As mentioned above, the SME is related to the formation of the crystalline phase of soft segment that demonstrates fast crystallization from amorphous state and slow aging of the material for months and even years [23]. The Figure 1b–d shows variation of Young’s modulus (E), elongation at break (ε) and tensile strength (σ) during 16 months. For TPU-381(PBA) E increases from 89 to 145 MPa after five months of storage and then stay unchanged (Figure 1c, gray bars). On the contrary, σ and ε (Figure 1b, gray bars; Figure 1d, gray bars) of TPU remain constant during storage (28 MPa and 1160%, respectively). An increase in the Young’s modulus without a significant change in strength and elasticity is probably associated with slow phase separation of hard and soft blocks and corresponding change in the amorphous phase composition [32]. For elastomer TPU-382(PCL) we detect hardening of the samples due to slow crystallization of the initially amorphous soft blocks. As a result, Young’s modulus increases from 4.8 to 51.2 MPa without significant variation in ε and σ (Figure 1b–d, blue bars). For TPU-383(PBA/PCL) the hardening process is less pronounced because of slower crystallization. However, in addition to increase of modulus from 2.8 to 13.6 MPa (Figure 1c, red bars), the growth of strength (from 15.1 to 25.0 MPa, Figure 1b, red bars) without a significant change in elasticity (Figure 1d, red bars) was found. A certain decrease in elongation at break and increase in elastic modulus after 16 month of storage can be explained by improvement of phase separation of soft and hard domains (Table S2).The variation of the σ and ε can be associated with formation of nanodomains of hard and soft blocks [33]. The process of phase separation during long-term storage is the most pronounced for TPU-383(PBA/PCL) films due to low crystallization rate of both PBA and PCL blocks. It should be mentioned that the found hardening is not related to chemical cross-linking of the polymer chains (see Figure S1). The detailed results of mechanical tests (tensile strength test) are presented in Table S2.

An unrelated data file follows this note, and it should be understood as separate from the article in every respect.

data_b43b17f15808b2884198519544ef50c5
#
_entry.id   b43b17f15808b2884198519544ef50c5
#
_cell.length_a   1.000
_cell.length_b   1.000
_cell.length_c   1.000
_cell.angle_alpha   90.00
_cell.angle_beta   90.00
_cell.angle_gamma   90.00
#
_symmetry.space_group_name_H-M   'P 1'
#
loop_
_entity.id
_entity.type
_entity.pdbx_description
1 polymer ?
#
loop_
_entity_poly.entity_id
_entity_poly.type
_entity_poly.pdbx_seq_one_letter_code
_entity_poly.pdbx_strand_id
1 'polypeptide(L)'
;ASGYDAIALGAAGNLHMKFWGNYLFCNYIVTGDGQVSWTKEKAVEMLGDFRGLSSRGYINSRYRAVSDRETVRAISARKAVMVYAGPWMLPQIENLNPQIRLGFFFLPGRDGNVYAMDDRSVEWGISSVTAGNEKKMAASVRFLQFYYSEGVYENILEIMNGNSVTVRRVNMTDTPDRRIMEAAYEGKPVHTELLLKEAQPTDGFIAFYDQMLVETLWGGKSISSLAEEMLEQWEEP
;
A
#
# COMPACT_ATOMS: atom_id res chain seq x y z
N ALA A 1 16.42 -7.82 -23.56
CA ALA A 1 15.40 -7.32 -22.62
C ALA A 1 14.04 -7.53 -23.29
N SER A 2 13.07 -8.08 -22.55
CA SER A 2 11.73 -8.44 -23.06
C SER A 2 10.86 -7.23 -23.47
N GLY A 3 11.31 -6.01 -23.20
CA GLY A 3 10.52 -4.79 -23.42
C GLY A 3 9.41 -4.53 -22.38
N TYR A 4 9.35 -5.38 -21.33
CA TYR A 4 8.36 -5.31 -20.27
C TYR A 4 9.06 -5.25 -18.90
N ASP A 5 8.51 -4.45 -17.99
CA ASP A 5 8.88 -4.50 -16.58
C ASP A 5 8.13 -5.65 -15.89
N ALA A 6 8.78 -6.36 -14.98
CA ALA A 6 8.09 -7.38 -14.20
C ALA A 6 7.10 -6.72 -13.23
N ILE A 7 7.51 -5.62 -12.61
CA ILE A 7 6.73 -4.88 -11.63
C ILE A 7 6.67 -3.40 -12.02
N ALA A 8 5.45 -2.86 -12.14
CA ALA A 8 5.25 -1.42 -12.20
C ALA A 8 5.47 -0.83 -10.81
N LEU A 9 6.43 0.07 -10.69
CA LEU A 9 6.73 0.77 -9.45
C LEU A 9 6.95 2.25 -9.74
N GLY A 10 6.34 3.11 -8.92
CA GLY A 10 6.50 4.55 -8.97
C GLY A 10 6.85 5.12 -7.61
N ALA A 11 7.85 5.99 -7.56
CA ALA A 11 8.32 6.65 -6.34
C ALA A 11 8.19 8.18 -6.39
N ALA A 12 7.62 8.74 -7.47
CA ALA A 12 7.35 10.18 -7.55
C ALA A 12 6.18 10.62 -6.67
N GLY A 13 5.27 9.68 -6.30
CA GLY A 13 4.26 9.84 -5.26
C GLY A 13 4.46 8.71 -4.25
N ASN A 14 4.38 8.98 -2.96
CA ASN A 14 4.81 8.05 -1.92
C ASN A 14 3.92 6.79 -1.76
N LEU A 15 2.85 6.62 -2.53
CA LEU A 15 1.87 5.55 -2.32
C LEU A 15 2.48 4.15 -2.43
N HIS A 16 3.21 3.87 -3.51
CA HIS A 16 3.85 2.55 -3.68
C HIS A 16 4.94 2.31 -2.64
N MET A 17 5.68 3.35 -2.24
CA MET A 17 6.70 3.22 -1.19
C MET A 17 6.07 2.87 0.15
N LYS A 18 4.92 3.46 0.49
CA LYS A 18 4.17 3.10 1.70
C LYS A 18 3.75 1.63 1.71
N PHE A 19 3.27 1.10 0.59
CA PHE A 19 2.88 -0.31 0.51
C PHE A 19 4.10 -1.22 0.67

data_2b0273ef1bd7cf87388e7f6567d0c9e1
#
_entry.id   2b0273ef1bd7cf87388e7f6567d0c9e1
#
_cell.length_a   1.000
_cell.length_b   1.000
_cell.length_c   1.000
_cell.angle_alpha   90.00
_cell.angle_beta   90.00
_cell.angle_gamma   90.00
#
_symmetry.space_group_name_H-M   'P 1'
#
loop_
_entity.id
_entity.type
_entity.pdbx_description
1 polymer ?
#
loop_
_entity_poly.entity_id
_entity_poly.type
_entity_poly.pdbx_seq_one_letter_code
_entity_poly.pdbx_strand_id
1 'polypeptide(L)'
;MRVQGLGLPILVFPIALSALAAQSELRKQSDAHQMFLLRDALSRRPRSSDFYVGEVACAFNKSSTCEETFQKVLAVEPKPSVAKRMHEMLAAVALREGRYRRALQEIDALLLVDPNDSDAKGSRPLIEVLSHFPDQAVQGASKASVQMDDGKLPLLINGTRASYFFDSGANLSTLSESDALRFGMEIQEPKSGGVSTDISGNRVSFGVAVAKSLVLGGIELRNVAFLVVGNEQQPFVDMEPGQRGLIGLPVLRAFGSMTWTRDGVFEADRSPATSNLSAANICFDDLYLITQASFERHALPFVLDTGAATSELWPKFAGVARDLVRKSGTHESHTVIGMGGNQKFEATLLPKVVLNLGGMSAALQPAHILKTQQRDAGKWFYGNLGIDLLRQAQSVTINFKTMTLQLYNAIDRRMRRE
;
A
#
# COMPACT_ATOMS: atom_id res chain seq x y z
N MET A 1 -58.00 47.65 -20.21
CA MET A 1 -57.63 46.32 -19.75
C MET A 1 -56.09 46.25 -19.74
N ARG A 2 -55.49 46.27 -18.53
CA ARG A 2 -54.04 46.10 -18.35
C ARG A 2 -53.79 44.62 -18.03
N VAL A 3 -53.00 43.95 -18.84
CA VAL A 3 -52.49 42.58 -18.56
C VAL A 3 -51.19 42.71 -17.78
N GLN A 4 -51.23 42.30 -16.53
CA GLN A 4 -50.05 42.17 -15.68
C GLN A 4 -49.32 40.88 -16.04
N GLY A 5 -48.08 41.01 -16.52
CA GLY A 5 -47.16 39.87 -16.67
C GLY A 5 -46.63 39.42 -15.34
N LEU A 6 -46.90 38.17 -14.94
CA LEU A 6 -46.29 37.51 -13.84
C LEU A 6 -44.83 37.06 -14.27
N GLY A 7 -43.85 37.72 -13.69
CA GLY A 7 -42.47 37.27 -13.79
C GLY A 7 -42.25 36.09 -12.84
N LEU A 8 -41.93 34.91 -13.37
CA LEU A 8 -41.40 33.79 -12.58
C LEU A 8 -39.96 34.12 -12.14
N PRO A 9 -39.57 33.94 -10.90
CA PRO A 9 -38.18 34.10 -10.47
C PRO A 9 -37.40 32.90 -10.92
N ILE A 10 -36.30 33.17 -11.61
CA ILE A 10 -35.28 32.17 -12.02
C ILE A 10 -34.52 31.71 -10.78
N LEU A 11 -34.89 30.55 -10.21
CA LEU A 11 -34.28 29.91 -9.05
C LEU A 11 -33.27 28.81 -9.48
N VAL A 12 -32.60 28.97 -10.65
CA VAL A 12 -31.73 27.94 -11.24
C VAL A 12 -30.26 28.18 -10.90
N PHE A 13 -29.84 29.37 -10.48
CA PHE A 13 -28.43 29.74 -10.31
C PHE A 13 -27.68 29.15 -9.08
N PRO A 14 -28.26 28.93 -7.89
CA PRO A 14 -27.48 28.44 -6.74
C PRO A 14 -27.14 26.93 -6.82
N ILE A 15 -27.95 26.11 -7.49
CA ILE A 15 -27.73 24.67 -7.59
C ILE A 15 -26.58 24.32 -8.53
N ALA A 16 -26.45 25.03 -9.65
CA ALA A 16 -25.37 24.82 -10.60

3.2. Thermal Properties of TPUs at Long-Time Storage

The analysis of soft block crystallization during storage was performed by DSC. The analysis shows that for TPU-381(PBA) the glass transition temperature does not change during aging, which indicates the absence of formation or destruction of physical cross-links due to phase separation. For TPU-382(PCL) the glass transition temperature increases insignificantly during storage. On the contrary, for TPU-383 a significant increase in the glass transition temperature is observed during storage, indicating large changes in the amorphous phase.